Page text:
By Rabbi and Chef Avi Levy
A classic bit of Mediterranean Cuisine made healthy without chemicals, nitrates or junk. It's a very easy recipe and will have your mouth watering. I use the lamb from KOL Foods
This is a great recipe for everyone. I've prepared this for dinner parties, cooking demos and just for my family. It's always a big hit. One of the great things about it is that it doesn't take long to prepare, you can make a big batch at once and it reheats well. I want to thank my friend Hadassah Sabo Milner for the inspiring this recipe.
2 lbs. ground lamb like Kol Foods
10 fresh basil leaves - chopped
1 red onion - diced
¼ - ½ cup mint sauce
1 tbs of brown sugar
½ tsp. granulated garlic
4-5 fresh mint leaves – chopped
2 large tomatoes - diced
¼ - ½ tsp. kosher salt
2 - ¼ tsps. of cinnamon
½ to ¾ cups of lamb broth
¼ cup good red wine
1/8 – ¼ cup Extra Virgin Olive Oil
½ tsp. ground cumin (optional for Sephardic traditions)
Heat oil in a large skillet. Add onions. While the onions are starting to sweat, mix the koftas.
In a large mixing bowl combine the lamb, sugar, garlic, half of the basil, half of the kosher salt, and ¼ tsp. of the cinnamon. Add cumin, if following Sephardic custom.
Gently mix it together and then form small meatballs around the size of a quarter to half dollar. Add them to the pan with the oil and onions. Brown all sides of the meatballs. (about 5 minutes.)
Lower heat. Add the tomatoes, remaining salt, half of the remaining basil, mint leaves, the mint sauce (see recipe below), the lamb broth and the red wine. Let simmer about 15-20 minutes. (Breath deeply because the aroma will make you smile broadly.)
After 15 – 20 minutes, add the other ¼ tsp. of cinnamon. Add the remaining basil and for Pesach, serve over quinoa. Garnish with mint or basil leaves.
Put a bunch of fresh, finely chopped mint leaves in a saucepan, cover with some white vinegar, add a pinch of salt and a pinch of sugar. Simmer 5 minutes. Place in bowl or bottle, let cool, store in the refrigerator till needed. It gets better with age.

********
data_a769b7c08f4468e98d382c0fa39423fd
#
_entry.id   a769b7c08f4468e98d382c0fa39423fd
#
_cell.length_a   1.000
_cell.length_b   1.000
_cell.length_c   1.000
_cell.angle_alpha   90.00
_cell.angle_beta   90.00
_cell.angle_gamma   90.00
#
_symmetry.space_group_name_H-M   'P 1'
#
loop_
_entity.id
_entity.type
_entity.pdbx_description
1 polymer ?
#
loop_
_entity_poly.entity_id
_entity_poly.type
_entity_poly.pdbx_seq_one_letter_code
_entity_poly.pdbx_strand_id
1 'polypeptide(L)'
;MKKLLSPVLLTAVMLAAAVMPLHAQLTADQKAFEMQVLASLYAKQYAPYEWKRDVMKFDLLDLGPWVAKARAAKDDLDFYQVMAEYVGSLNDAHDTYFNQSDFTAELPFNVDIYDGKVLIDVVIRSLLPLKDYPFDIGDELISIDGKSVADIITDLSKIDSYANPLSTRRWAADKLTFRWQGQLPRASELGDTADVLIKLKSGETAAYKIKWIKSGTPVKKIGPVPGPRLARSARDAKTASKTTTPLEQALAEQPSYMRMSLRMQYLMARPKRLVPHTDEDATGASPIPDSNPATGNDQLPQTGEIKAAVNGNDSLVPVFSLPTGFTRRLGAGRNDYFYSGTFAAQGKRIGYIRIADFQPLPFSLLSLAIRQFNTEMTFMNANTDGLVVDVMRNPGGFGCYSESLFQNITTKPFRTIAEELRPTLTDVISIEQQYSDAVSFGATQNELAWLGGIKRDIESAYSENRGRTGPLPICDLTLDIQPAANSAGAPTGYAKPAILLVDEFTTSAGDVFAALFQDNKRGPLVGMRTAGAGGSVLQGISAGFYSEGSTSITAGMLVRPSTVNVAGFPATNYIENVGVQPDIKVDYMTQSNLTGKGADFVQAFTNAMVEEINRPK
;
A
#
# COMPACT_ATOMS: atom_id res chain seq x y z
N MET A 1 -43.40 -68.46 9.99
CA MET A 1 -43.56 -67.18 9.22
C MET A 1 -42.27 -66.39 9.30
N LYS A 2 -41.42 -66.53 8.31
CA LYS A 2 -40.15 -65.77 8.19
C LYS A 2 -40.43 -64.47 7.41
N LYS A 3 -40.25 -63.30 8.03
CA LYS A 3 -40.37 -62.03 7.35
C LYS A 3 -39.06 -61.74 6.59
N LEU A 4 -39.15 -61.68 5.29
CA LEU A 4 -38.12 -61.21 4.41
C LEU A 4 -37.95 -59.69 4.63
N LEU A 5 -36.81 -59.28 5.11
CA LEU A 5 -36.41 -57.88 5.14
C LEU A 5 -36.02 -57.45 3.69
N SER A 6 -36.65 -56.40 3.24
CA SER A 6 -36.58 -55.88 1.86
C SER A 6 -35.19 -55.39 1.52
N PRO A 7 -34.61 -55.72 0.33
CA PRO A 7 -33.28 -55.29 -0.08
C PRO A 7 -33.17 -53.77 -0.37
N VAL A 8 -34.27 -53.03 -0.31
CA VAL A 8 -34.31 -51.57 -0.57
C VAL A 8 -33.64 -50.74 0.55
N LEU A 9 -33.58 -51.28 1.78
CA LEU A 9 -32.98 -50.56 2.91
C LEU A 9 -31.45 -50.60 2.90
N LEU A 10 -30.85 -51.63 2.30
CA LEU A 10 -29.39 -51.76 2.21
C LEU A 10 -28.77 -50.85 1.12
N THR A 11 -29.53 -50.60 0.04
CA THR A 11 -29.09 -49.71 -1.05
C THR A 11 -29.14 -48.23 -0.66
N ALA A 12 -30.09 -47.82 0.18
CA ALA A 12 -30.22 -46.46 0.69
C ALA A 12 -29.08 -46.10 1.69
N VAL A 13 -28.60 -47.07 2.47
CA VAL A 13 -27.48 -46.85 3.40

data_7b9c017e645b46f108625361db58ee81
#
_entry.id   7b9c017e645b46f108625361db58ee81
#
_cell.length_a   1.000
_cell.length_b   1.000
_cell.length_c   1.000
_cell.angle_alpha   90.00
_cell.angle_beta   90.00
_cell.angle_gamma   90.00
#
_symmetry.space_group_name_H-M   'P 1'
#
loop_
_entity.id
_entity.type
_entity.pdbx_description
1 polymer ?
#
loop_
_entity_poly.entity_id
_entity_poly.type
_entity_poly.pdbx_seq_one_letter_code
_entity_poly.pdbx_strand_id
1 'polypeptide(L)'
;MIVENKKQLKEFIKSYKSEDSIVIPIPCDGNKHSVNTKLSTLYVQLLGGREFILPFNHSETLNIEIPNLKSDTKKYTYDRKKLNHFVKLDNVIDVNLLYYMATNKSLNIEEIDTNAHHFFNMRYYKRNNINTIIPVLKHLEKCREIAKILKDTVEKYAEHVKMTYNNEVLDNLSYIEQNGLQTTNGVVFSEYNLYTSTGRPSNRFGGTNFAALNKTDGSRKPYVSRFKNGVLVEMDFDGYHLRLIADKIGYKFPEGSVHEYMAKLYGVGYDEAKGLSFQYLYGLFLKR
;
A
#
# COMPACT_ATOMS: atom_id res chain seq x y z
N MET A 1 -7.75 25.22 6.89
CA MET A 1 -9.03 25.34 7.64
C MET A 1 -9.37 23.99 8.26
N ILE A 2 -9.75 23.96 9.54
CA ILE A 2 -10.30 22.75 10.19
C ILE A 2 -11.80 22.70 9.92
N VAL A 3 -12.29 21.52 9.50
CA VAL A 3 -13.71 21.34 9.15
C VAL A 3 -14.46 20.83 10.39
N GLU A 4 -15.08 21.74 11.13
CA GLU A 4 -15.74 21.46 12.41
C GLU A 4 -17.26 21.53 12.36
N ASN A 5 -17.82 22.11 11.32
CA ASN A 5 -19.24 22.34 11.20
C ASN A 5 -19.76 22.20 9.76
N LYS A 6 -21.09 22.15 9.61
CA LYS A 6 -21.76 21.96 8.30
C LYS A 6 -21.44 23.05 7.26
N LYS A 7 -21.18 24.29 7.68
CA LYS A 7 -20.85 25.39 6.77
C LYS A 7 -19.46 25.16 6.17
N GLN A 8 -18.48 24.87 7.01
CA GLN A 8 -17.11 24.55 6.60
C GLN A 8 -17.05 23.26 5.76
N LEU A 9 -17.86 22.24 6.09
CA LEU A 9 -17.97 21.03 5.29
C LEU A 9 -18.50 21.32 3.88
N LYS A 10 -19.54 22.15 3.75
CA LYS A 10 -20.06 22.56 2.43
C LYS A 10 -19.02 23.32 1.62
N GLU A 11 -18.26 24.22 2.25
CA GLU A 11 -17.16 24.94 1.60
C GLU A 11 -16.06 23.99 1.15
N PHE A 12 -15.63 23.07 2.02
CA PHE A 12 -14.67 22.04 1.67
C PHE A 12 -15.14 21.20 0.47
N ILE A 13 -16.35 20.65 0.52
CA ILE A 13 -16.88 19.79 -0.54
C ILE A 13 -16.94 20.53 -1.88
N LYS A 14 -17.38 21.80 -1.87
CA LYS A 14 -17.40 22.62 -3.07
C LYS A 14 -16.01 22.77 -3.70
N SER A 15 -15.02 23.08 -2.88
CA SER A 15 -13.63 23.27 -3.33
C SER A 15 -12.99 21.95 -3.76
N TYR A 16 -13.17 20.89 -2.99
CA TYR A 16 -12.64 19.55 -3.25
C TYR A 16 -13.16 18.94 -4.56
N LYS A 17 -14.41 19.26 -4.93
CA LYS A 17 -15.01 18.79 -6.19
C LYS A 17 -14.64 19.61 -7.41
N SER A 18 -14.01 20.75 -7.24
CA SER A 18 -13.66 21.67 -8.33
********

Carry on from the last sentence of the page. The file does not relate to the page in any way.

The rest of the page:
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Now once you’ve planned your menu, had a two meaningful Seders and saw your guests leave happy, full and raving about the food . . . get a good nights sleep, you’ll need it. The next day, toast yourself with a smooth cabernet or my KFP Cosmo
Rabbi and Chef Avi Levy has been creating in the kitchen since he can remember. As a child he learned to cook everything from eggs and fish to BBQ, likely because his mother hated to be in the kitchen and it seemed the only way to get a meal he liked to eat. Avi worked his way through college as a kosher butcher as well as a chef. Both Avi and his wife are Sephardic and trace their roots to Turkey. He's at home in the kitchen, at the grill or in front of a fryer.
As a film maker (Avi's first profession) he has received numerous awards including Emmys and Tellys. His documentary work has been seen on PBS and NBC, and he has even worked with the legendary Julia Child.
Avi received his Rabbinical smicha from Rabbi Abraham Wosner and teaches regularly in South Florida. Visit Avi at his website aviskosherkitchen.com and on his Facebook page Aviskosherkitchen.
Recipe: Kosher, meat, passover, pesach